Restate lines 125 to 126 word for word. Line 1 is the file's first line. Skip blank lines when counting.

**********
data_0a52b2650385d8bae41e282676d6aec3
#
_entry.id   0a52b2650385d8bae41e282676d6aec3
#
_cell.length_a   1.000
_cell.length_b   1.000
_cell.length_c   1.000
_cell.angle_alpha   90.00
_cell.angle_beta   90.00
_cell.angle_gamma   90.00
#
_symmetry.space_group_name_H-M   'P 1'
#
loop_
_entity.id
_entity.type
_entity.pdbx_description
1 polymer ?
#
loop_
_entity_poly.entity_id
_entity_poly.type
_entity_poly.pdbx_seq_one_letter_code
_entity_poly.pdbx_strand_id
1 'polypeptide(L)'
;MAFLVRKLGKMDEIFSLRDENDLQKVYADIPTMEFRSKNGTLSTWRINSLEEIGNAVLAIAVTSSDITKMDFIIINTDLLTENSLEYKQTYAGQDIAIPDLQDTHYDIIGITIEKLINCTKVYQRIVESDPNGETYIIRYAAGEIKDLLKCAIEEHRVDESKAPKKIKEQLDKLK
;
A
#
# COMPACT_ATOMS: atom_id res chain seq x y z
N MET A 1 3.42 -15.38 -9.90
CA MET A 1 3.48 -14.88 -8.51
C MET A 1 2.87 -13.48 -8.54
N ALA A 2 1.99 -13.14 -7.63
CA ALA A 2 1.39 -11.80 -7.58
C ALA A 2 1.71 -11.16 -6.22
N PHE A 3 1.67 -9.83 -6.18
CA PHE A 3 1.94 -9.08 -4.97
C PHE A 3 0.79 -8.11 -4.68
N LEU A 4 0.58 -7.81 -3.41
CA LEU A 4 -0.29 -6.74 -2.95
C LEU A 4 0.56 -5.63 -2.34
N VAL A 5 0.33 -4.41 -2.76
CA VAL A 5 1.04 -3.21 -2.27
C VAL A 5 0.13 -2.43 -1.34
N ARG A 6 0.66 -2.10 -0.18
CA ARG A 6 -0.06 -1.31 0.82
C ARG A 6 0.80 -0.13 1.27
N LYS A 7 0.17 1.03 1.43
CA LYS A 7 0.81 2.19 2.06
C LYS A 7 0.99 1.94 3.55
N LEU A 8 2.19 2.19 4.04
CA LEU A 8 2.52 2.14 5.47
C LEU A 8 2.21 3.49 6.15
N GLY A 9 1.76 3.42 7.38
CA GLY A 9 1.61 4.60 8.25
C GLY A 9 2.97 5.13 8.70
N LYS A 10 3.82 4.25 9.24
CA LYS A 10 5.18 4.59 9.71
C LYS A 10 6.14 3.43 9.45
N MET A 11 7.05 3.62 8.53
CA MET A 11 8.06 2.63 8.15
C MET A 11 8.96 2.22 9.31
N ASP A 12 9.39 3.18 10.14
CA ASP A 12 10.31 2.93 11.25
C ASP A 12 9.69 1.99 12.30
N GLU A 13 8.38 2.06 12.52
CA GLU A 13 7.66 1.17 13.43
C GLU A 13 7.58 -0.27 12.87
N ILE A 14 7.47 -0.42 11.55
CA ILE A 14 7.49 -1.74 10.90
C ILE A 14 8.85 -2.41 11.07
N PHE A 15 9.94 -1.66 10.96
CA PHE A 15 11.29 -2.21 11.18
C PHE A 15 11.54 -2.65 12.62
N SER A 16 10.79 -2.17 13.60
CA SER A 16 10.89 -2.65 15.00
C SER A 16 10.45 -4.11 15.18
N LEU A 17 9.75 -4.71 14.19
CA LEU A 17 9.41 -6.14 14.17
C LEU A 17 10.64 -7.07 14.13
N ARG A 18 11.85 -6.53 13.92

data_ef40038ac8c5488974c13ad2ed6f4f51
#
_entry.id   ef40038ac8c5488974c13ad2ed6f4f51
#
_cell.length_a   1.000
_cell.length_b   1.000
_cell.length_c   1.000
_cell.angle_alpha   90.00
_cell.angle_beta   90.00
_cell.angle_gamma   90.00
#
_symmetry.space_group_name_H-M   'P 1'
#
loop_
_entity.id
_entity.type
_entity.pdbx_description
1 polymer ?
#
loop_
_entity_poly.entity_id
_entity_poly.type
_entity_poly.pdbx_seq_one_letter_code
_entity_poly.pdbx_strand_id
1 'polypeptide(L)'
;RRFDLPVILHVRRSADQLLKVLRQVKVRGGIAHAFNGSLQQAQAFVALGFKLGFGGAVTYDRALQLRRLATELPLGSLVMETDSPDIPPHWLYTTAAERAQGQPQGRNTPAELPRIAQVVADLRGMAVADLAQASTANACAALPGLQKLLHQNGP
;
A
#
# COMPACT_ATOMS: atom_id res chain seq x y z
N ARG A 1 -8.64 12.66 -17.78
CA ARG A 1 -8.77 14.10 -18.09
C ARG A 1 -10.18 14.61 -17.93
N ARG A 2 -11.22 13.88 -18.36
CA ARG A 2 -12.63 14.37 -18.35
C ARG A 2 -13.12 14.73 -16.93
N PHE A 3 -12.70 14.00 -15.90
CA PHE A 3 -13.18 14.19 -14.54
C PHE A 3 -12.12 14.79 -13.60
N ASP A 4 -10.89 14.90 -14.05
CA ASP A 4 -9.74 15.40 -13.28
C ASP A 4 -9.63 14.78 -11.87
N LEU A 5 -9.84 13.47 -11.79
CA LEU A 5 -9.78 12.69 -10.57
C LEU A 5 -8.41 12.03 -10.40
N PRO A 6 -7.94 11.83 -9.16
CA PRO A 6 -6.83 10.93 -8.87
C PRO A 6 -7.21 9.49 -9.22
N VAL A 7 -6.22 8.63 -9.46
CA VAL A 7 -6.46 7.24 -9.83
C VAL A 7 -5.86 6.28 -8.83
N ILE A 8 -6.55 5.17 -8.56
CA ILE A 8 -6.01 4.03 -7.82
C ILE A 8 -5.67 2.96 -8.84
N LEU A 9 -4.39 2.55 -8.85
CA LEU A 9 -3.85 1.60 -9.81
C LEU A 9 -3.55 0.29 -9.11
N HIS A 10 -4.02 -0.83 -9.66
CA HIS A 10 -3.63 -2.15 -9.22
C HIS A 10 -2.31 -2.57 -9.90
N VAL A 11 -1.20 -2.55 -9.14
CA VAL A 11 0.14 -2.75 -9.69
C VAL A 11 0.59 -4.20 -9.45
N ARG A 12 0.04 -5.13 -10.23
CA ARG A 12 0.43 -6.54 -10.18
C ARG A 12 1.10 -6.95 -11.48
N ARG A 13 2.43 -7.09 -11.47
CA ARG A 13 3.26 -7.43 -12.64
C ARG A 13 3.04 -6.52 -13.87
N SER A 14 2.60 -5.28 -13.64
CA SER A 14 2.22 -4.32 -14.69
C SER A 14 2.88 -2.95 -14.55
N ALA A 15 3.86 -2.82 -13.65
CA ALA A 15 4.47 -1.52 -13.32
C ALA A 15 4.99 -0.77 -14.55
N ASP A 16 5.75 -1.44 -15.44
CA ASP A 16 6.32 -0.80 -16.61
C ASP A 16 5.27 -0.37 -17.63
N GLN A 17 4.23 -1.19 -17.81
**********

N LEU A 5 -9.84 13.47 -11.79
CA LEU A 5 -9.78 12.69 -10.57